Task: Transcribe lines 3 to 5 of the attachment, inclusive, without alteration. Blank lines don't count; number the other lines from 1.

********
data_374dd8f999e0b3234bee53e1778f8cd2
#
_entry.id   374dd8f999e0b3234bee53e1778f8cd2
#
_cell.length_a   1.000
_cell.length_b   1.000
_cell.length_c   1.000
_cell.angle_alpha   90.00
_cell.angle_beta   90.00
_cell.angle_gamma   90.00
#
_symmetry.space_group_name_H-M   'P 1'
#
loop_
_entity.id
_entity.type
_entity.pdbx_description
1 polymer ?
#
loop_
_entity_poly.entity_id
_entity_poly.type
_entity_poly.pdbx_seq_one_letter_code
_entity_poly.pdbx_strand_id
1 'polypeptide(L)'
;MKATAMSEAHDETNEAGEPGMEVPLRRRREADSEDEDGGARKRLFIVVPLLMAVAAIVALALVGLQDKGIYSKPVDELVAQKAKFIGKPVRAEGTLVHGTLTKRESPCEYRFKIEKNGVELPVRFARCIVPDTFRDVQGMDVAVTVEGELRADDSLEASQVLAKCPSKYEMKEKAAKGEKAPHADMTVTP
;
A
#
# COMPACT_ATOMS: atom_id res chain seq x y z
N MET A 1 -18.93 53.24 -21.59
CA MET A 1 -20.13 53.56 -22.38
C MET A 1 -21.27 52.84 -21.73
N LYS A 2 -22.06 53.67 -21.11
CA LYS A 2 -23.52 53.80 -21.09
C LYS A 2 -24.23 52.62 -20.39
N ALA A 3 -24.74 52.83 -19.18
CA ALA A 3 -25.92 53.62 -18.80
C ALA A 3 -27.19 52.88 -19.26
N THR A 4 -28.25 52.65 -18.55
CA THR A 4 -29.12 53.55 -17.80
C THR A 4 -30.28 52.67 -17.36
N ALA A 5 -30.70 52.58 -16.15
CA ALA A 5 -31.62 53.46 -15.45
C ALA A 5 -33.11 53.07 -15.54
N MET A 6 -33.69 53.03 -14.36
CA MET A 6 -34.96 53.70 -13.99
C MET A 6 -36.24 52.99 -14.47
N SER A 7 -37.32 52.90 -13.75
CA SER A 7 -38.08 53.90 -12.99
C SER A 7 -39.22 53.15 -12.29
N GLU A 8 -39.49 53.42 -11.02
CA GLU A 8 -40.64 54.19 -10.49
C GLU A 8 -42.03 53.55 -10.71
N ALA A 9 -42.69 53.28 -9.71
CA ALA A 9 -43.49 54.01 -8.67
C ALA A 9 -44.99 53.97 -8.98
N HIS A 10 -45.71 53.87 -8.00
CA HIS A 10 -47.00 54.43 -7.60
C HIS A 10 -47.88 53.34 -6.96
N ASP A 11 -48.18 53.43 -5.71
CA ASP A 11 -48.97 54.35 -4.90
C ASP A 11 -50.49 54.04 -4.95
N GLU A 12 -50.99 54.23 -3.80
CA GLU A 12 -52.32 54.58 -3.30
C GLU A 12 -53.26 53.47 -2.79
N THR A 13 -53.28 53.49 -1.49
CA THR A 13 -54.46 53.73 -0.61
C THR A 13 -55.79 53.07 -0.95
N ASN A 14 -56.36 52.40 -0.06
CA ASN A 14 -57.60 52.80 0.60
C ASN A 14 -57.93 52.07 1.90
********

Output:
_entry.id   374dd8f999e0b3234bee53e1778f8cd2
#
_cell.length_a   1.000